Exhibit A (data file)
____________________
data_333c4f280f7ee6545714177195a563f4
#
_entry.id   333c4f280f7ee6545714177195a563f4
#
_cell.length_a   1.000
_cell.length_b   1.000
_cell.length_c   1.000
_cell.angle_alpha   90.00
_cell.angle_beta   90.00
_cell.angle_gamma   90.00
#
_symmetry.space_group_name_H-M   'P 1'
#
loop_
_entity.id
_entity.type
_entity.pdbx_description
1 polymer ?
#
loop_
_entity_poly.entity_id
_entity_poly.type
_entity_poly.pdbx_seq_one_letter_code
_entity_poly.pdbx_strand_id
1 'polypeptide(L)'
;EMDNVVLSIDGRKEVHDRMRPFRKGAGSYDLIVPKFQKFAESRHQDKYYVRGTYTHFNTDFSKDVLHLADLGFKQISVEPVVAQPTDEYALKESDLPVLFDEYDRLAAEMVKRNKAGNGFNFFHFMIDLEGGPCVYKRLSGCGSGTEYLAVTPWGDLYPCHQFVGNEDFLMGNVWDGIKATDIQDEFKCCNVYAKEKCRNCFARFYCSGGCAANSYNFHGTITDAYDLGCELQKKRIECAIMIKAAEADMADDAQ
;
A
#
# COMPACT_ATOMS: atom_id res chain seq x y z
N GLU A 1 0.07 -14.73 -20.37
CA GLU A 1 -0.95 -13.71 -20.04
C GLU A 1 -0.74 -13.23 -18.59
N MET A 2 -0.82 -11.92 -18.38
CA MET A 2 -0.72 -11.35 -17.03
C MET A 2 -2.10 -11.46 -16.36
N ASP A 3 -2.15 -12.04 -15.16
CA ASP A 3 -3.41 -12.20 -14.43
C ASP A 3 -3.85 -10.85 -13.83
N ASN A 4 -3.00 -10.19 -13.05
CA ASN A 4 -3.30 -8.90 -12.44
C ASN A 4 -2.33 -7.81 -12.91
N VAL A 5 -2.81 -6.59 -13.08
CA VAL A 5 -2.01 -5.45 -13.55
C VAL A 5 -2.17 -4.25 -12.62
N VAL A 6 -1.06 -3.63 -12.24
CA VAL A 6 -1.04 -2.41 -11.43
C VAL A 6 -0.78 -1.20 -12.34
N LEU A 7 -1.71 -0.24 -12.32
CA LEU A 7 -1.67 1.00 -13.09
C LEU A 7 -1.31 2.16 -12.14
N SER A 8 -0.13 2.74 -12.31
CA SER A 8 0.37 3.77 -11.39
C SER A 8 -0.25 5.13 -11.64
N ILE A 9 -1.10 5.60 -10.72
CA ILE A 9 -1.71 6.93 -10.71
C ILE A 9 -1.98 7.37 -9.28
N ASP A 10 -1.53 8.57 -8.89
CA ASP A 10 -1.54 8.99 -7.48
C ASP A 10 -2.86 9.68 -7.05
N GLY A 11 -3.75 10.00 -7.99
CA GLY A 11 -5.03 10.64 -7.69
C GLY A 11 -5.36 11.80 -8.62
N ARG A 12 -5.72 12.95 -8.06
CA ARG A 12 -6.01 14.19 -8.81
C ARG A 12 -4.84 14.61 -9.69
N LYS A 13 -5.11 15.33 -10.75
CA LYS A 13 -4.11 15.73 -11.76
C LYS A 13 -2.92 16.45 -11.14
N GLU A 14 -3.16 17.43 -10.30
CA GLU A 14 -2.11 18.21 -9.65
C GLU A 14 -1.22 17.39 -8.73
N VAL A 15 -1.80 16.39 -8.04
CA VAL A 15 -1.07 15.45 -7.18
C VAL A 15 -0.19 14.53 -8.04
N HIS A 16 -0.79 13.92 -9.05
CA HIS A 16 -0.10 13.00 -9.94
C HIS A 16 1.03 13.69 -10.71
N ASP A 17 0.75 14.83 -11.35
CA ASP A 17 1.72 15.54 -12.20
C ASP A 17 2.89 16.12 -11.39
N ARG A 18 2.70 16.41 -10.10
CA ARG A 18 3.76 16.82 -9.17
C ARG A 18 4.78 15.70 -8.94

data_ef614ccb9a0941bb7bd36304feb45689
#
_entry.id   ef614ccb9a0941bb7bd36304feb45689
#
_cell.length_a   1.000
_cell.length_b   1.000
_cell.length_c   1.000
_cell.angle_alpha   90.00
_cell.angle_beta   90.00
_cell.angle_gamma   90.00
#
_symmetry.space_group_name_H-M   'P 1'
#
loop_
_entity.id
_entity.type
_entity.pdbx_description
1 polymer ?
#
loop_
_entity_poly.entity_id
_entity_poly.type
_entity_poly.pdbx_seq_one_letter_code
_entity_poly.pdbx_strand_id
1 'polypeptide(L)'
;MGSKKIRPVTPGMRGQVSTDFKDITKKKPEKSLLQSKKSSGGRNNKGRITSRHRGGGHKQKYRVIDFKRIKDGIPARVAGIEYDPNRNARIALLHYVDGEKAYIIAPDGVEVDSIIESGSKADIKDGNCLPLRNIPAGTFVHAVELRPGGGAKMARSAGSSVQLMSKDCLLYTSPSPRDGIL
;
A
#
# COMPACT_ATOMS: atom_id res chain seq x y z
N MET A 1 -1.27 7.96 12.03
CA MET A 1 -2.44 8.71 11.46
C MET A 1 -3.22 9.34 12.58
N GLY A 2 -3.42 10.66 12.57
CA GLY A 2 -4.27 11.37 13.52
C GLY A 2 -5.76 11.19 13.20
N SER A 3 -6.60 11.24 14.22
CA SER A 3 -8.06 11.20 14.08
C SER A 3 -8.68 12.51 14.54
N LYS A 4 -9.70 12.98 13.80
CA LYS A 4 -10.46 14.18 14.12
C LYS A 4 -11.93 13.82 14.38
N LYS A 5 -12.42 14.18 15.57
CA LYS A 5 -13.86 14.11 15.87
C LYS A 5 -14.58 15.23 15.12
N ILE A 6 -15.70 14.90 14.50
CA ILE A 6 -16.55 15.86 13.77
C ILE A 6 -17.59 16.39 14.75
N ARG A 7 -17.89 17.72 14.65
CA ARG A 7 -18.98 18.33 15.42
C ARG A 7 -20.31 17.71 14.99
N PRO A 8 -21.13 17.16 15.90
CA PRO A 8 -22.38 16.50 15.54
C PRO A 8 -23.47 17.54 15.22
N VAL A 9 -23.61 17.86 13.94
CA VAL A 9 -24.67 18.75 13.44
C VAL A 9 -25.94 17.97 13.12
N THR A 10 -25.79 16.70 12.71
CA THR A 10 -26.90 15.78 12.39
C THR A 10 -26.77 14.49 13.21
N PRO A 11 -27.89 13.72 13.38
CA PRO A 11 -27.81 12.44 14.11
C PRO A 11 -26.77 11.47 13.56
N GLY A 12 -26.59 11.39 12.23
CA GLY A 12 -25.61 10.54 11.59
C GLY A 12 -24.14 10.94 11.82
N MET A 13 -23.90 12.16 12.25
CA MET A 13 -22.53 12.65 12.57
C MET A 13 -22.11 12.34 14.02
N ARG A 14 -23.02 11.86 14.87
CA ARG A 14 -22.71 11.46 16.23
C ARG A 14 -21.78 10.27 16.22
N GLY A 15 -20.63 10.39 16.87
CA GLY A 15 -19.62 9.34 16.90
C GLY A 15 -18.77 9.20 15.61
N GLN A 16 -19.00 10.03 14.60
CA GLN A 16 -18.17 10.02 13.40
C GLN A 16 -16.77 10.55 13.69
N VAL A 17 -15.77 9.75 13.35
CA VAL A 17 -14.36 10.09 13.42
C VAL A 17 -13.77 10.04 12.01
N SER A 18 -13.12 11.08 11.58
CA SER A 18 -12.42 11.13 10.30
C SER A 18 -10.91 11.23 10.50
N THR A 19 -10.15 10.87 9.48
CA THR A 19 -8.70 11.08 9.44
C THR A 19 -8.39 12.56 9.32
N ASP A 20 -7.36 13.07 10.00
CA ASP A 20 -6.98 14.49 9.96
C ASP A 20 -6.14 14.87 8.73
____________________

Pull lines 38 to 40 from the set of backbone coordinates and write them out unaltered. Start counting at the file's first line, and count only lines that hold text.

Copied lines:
CA ASP A 3 -3.41 -12.20 -14.43
C ASP A 3 -3.85 -10.85 -13.83
N ASN A 4 -3.00 -10.19 -13.05